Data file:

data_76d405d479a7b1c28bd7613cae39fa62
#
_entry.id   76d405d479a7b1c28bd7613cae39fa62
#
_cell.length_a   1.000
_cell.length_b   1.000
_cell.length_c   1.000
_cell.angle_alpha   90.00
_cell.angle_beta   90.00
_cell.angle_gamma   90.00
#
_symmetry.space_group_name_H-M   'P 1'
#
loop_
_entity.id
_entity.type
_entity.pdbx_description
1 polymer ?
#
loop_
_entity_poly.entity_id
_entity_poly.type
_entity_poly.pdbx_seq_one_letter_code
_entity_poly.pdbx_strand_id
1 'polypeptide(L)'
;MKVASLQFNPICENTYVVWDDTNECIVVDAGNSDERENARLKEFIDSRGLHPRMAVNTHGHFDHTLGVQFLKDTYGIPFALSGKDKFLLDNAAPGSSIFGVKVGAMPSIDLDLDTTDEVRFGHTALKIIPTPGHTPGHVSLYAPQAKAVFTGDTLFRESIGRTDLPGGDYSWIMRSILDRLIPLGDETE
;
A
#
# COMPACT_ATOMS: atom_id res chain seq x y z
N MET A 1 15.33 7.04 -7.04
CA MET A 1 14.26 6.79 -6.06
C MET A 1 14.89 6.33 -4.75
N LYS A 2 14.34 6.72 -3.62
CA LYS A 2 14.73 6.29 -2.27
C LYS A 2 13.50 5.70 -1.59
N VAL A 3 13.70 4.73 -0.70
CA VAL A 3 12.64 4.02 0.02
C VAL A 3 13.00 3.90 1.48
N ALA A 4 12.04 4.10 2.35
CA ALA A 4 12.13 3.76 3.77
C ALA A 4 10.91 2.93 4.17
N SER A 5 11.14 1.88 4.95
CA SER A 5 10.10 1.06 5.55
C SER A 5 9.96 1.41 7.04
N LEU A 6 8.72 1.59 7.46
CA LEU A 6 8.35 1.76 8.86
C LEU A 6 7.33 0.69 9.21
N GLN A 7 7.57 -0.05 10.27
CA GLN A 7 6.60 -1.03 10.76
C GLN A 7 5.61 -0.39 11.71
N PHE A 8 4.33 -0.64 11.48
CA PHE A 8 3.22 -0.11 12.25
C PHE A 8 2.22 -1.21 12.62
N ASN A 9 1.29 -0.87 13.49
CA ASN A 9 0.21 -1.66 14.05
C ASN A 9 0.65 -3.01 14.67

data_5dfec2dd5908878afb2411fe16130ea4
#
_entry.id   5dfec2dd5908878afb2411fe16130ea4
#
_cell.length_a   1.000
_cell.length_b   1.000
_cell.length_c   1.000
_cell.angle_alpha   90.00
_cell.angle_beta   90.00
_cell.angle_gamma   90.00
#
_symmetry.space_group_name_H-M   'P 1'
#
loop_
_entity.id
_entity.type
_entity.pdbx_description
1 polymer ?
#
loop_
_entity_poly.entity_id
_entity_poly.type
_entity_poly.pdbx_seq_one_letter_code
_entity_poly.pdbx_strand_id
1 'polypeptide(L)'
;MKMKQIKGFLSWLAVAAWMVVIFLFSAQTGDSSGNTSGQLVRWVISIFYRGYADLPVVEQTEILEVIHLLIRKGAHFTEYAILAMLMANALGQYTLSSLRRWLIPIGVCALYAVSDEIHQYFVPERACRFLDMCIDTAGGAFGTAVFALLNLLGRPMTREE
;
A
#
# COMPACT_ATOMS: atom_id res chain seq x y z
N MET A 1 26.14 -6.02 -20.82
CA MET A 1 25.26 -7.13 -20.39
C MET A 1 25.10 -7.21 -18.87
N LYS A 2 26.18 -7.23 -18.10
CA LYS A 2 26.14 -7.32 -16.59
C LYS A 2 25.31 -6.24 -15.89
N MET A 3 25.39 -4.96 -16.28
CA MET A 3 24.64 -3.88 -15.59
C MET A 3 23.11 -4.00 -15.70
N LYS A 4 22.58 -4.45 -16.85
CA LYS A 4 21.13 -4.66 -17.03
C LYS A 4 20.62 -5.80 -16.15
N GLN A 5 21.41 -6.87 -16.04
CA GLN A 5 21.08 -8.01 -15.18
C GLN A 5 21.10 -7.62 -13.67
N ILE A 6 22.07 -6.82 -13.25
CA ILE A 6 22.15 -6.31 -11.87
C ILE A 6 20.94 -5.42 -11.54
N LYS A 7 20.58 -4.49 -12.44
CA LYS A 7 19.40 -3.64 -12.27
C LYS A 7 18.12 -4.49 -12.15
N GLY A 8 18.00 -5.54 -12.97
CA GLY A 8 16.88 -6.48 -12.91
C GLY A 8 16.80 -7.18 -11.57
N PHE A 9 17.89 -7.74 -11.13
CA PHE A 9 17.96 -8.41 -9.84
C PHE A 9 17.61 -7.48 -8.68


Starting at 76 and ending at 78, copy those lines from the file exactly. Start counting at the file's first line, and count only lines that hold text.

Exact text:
#
loop_
_entity_poly.entity_id